These commentaries discuss making a distinction between animals, but we know this discussion on foods leads to a deeper meaning of the commands, to distinguishing between good and evil, morality and immorality, and that we are called to become an experts in knowing the differences. (For more on this read “The Torah and Holiness,” 2014, http://www.amazon.com/The-Torah-Holiness-Duane-Miller/dp/1494274183) The Author of the book of Hebrews taught the same thing, saying this was a very important task according to Hebrews 5:12 For though by this time you ought to be teachers, you have need again for someone to teach you the elementary principles of the oracles of God, and you have come to need milk and not solid food. 5:13 For everyone who partakes only of milk is not accustomed to the word of righteousness, for he is an infant. 5:14 But solid food is for the mature, who because of practice have their senses trained to discern good and evil. 6:1 Therefore leaving the elementary teaching about the Christ, let us press on to maturity, not laying again a foundation of repentance from dead works and of faith toward God, 6:2 of instruction about washings and laying on of hands, and the resurrection of the dead and eternal judgment. 6:3 And this we will do, if God permits. (NASB) Considering Romans 6 and 7, dead works is synonymous to practicing sin. Note how all of these things are drawn in the context of the Torah and drawing near to the Lord.
Regarding prayer and drawing near to the Lord, the rabbis in Midrash Tehillim 65, Part 3 begin (דיבור המתחיל) with a discussion on the Scripture from the Aramaic Targum Tehillim / Psalms 65:5 “Blessed is the man whom You choose and bring near, that he may dwell in Your courts.” The homiletic introduction to the midrash states, “Rabbi Hoshaia taught in the name of rabbi Samuel son of Shila who taught in the name of Rab, When David said, Master of the universe, Blessed is the man whom You bring near to court, he referred not to the court of the Temple, but to the court on high.” The entire midrash states the following:
Midrash Tehillim 65, Part 3
3. Blessed is the man whom You choose and bring near, that he may dwell in Your courts (Tehillim / Psalms 65:5). Rabbi Hoshaia taught in the name of rabbi Samuel son of Shila who taught in the name of Rab, When David said, Master of the universe, Blessed is the man whom You bring near to court, he referred not to the court of the Temple, but to the court on high. This court he also referred to in the words How precious is Your loving kindness, O God. Therefore the children of men take refuge in the shadow of Your wings. They will be abundantly satisfied with the fatness of Your house (Tehillim / Psalms 36:9). To this the sons of Korah also referred in saying, For a day in Your courts is better than a thousand elsewhere (Tehillim / Psalms 84:11). And this is also referred to in the verse Blessed are they that dwell in Your house (Tehillim / Psalms 84:5).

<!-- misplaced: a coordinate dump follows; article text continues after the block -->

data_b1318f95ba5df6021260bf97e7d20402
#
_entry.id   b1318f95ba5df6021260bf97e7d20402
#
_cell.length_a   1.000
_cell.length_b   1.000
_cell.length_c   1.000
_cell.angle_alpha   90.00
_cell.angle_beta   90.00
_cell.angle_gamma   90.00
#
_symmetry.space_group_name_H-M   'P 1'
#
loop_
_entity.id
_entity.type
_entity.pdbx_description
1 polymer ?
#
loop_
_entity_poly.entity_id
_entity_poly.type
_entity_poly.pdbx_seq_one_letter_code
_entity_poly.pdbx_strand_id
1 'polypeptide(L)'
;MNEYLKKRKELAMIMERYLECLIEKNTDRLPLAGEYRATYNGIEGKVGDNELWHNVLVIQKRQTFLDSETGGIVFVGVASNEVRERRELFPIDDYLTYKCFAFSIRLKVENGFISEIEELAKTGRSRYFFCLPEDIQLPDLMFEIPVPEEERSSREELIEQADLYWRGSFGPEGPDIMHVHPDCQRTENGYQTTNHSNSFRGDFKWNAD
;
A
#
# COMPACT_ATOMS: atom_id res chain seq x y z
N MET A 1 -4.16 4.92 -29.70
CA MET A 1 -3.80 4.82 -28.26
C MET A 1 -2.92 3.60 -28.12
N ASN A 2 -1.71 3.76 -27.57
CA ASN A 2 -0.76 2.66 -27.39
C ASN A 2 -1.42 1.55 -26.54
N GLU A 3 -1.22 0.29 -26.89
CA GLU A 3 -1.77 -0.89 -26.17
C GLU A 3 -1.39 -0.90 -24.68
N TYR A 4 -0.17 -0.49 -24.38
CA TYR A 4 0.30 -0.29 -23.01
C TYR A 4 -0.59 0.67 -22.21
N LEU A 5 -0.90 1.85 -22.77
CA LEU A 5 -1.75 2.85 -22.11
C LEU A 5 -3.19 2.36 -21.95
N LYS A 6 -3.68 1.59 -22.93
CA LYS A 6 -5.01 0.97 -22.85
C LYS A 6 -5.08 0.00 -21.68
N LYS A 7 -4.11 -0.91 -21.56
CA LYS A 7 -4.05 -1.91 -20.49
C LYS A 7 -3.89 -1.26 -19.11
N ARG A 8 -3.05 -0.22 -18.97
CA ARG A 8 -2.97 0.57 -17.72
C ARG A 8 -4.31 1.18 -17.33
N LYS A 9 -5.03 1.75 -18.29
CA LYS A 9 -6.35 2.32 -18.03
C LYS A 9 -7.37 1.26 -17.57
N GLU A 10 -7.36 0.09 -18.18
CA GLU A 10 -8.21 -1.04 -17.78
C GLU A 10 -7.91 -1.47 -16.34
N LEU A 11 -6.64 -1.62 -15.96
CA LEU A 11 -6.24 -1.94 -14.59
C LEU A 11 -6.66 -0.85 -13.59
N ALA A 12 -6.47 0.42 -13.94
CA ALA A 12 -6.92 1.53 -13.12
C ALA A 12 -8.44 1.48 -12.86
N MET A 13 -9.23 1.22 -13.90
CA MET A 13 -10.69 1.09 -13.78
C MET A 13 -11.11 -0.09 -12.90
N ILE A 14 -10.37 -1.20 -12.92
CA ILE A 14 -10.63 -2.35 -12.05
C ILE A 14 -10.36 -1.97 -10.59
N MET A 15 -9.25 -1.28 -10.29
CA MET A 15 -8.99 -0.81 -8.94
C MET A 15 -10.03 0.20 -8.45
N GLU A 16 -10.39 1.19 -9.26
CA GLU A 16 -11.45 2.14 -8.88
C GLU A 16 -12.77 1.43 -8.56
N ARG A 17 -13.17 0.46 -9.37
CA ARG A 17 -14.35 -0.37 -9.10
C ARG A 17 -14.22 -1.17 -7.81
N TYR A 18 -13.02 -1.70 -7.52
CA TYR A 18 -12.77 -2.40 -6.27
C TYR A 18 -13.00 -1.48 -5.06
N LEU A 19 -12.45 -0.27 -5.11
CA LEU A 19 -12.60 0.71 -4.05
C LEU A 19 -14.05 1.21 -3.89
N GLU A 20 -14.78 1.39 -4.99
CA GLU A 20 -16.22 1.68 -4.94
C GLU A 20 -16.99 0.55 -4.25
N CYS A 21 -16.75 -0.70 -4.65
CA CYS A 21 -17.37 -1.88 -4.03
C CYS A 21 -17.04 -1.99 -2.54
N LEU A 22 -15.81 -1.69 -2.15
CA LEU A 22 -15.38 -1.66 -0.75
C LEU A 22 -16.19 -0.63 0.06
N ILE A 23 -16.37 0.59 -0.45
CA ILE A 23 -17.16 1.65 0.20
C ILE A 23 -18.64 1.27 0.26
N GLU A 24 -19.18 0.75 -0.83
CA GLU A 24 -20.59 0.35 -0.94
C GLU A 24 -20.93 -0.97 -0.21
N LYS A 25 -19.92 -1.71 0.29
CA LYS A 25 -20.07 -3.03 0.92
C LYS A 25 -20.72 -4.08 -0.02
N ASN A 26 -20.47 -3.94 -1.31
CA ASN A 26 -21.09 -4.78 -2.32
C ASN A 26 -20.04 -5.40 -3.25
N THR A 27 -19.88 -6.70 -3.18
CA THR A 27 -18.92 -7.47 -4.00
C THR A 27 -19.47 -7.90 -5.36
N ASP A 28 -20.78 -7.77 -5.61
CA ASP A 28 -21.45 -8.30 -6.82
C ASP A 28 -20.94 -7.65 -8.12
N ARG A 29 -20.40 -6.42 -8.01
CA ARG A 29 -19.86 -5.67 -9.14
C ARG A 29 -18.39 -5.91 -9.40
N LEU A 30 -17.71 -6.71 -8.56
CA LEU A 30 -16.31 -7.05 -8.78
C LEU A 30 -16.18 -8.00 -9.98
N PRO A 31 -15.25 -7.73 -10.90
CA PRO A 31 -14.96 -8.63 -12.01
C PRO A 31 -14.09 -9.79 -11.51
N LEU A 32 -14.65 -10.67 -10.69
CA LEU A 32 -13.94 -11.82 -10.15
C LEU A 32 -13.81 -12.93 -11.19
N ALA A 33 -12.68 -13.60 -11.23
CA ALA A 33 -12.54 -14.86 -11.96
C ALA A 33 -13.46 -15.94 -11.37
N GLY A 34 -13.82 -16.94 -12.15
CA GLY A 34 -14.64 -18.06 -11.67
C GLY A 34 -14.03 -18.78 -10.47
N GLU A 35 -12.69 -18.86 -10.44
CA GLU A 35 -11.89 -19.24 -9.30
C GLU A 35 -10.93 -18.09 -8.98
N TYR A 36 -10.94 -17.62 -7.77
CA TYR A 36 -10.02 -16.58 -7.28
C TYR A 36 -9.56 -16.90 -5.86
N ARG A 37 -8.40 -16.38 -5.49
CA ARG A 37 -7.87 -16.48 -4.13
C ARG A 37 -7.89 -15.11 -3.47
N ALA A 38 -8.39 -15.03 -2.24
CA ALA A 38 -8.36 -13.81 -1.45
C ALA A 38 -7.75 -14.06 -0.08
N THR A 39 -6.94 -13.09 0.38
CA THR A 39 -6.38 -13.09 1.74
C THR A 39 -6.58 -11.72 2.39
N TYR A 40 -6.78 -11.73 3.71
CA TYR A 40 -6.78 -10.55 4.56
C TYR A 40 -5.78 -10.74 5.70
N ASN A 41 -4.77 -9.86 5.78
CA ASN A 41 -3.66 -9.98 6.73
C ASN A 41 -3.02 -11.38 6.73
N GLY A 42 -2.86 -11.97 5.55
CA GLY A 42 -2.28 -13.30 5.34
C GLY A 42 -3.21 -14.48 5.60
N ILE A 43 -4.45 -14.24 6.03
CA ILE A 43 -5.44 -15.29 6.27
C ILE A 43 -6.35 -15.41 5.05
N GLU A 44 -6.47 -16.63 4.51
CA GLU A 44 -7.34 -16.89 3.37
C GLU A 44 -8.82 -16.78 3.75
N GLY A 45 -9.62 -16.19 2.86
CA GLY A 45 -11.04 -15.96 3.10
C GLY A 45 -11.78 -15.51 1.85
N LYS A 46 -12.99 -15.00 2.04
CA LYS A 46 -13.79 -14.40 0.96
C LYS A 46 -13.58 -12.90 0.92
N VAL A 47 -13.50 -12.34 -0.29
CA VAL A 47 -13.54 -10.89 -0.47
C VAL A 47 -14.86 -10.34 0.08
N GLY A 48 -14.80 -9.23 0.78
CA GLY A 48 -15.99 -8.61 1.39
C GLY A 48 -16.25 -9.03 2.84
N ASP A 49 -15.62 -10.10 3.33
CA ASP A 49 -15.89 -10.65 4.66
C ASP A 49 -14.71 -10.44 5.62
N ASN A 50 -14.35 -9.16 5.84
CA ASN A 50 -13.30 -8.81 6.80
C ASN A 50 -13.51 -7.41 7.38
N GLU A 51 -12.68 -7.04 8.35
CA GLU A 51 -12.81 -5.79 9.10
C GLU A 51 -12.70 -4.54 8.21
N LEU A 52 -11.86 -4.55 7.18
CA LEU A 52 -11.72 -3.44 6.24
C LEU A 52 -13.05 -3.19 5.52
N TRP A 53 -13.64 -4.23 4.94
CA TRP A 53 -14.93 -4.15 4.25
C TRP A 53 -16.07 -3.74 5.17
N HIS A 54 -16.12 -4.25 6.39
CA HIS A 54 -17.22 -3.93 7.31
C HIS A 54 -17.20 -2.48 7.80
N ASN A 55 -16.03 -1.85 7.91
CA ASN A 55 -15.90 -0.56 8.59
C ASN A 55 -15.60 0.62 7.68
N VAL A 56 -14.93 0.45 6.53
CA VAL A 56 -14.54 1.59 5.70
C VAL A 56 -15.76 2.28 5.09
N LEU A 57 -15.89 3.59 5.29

מדרש תהלים פרק סה סימן ג
ג אשרי תבחר ותקרב ישכון חצריך. אמר רב הושעיא בשם רב שמואל בר שילא משמיה דרב, אמר דוד רבונו של עולם אשרי למי שאתה מקרבו לחצר, ולא בחצר אלא במרום, מה יקר חסדך אלהים ובני אדם בצל כנפיך יחסיון ירויון מדשן ביתך (תהלים לו ח ט), גם בני קרח אמרו כי טוב יום בחצריך (שם תהלים פד יא), וכן הוא אומר אשרי יושבי ביתך (שם שם תהלים פ״ד ה).
The rabbis say that when David says, 65:5 How happy is the one You will choose and bring near; he will abide in Your courts. The righteous will say, “We will be satisfied in the goodness of your house, the holiness of your temple.” (EMC) the abiding in Your courts is a reference not to the earthly Tabernacle or Temple, but to the heavenly court. How does one enter into the heavenly court? One does so through prayer. According to the Tanach, there are a number of descriptions of the courts of God. The Tanach mentions God’s throne in the 1 Kings 22:19, Isaiah 6:1-4, Ezekiel 1:24-28, Daniel 7:2-10, and Zechariah 3:1-7. In each of these descriptions, we see the Lord sitting upon His throne.